Jun 2, 2016
Adrea Peters is an author, mentor for writers and co-creator of Storytelling Ink writers retreats. Adrea is launching a new arm of her business called Feed Your Flow that includes travel services and ways to fuel your body, mind, spirit so you may become the stories you long to be.
In this episode we discuss how to feed the energy that feeds your flow and how a story is the way we connect the dots of our lives.
Adrea and I discuss how every entrepreneur can overcome resistance (it has to do with grace and ease), along with how to live a life of presence now.
What Adrea does to get into the healthy, thriving, in-your-body-and-soul-kind-of-moment that is her flow.
Why Adrea says we are always the heroes of our own story (and how that relates to everything)!
The universal 7-point storyline and how to use it to connect more fully to your tribe (Adrea says it’s part of our DNA).
Amber’s story of the mind-blowing meaning behind her Jurassic Park writer’s retreat with Adrea in Kauai.
Adrea's #1 ingredient to creating time for herself to do what she loves.
Adrea’s Golden Ticket question to writing (and to life).
1. An Image of You Now.
This is that warning or perfect-feeling place you may or may not be paying attention to right now. It could be a beautiful snapshot of you creating a gorgeous floral arrangement in your new office, or tossing a new mound of clay onto the wheel, or making dinner reservations for you and your sweetheart. It is a literally a “before picture.” The image in our minds we always go back to when we start our stories. Just before “that” happened.
2. Where Things Are: The Essential Background.
This is where you are at in your life, as it relates to the image from the previous moment. You have a day job. But you want to do your art full time. You are dating, but you want to be married. You make mugs for your friends, but don’t sell them.
3. Inciting Incident: A Trigger. A Shock.
This is that moment when things change forever. The phone rings. Someone wants your photos for their gallery. A space has opened at the farmer’s market. Your lover wants to talk. You fall. You’re fired. You get an email from an old boyfriend.
4. No. Way. Will. I. Change. Leave me alone. I can’t do it.
This is where fear kicks in big time. We do the opposite of the opportunity before us. What if you fail? Or worse, succeed? Then what? You said yes to the gallery, but have no prints, no frames, and no money, and your confidence is running out the door. He asks you marry him, but you want to go to law school with your ex-boyfriend. An agent calls, he wants your manuscript, but you don’t send it so the agent can’t reject you. You know you need help, but can’t take it. We know better, but we sabotage ourselves anyway. It’s safer to fail, to keep it a hobby, to hide our words, and our longings.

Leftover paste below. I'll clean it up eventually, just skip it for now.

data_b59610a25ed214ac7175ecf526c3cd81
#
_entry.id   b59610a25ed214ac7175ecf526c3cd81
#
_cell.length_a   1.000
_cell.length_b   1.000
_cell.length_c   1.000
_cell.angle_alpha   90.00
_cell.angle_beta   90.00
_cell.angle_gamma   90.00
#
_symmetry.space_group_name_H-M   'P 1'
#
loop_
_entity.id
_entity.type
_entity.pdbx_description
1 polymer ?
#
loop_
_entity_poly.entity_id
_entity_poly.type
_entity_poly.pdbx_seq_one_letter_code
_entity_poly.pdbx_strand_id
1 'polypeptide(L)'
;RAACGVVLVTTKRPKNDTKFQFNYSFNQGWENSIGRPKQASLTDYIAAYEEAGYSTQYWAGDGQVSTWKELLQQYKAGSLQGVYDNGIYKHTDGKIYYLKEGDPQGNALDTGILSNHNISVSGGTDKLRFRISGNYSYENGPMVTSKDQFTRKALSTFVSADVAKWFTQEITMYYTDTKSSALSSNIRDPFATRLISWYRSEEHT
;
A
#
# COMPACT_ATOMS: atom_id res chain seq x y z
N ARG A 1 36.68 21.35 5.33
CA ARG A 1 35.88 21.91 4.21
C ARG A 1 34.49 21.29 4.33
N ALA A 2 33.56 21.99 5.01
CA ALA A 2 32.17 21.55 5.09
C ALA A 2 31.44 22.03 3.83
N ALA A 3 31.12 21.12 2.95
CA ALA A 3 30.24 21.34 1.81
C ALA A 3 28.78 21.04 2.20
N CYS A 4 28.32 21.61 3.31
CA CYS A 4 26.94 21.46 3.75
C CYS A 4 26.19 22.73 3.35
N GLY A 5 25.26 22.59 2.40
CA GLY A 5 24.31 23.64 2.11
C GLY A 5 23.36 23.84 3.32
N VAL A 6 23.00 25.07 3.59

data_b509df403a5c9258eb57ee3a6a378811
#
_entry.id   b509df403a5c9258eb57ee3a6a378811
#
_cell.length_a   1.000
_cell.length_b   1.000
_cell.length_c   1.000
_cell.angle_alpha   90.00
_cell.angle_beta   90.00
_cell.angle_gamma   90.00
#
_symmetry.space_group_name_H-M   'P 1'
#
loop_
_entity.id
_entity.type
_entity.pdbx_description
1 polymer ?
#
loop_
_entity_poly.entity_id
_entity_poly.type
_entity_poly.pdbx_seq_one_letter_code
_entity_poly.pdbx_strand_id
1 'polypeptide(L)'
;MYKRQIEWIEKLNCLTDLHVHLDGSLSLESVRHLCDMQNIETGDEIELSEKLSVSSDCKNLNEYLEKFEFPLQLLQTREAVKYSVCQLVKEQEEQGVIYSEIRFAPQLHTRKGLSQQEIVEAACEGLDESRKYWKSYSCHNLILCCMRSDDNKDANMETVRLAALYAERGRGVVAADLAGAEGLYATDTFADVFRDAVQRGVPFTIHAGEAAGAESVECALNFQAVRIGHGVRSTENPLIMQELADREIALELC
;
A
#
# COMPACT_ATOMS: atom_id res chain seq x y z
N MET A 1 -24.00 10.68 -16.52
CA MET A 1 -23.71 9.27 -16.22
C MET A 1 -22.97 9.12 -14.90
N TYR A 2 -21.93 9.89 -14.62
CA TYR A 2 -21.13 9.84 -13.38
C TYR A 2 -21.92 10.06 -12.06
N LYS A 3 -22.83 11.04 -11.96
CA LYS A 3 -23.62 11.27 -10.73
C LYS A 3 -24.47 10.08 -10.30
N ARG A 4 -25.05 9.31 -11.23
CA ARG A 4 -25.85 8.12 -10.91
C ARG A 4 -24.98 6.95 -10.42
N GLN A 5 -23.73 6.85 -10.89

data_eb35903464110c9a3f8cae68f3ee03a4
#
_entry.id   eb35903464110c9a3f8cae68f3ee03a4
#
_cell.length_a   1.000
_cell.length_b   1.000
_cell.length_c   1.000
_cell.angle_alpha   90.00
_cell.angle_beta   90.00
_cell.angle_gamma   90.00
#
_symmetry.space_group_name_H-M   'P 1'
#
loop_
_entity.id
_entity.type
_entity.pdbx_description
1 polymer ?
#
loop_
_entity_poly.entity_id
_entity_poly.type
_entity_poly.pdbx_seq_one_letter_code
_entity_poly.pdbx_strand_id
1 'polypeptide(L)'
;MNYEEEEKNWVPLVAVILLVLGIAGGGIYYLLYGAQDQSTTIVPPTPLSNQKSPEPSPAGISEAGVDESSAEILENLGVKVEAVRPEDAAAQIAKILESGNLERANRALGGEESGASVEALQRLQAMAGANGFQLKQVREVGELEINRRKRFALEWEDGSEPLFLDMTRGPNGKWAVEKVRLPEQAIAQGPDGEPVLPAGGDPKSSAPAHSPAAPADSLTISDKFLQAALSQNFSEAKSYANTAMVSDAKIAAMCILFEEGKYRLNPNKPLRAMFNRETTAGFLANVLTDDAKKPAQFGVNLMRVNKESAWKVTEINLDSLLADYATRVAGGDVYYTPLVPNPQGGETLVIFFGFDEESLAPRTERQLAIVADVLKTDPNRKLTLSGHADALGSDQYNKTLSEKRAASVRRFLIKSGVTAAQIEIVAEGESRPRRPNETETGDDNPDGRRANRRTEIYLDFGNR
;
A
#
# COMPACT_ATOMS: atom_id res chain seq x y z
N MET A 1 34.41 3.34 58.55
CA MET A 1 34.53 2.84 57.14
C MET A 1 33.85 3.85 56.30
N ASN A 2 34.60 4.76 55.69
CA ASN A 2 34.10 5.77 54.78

5. Okay. What do I have to do?
At some point—sometimes within seconds, sometimes it takes decades—we shake off our fear enough to dip into the new life we wanted all along, only to discover we have a lot to learn. Not knowing everything is a good thing. This is the MIDDLE of your story. It is filled with messing up, losing, failing, and flailing until we learn what we need to, and develop our skills, our backbone, and let our confidence return to us in order to ready ourselves for permanent, lasting transformation.
6. No. Turning. Back. Now.
It wouldn’t stick if we didn’t have to fight for ourselves. There is inevitably one last BIG thing we have to overcome before we are triumphant. We have to apologize. We have to forgive. We have to let go of the old ways. We have to quit that job or take out that loan or leave someone or something behind that we don’t want to. Often this is the moment of certitude: I will not turn my back on my dream any longer. Nothing will stop me from making my art or marrying this man or healing these wounds or selling my work.
7. The New You Emerges
The dust settles and here is another moment, another blip of you as the new you. Where are you now? What do you look like? You send that manuscript. You greet guests at that exhibit opening. You walk down the aisle. You hug the person you forgave. Your body is not the same. Your mind is clear. Your heart is open. You are a new you.
Writing is About Writing blog post
Storytelling Ink retreats with Adrea
Becoming Truitt Skye - Adrea's upcoming The first of Adrea's novel series that is out with publishers
Chinatown Movie with Jack Nickelson and Faye Dunaway
Memoirs of a Geisha by Arthur Golden
Margery Morningstar by Herman Wouk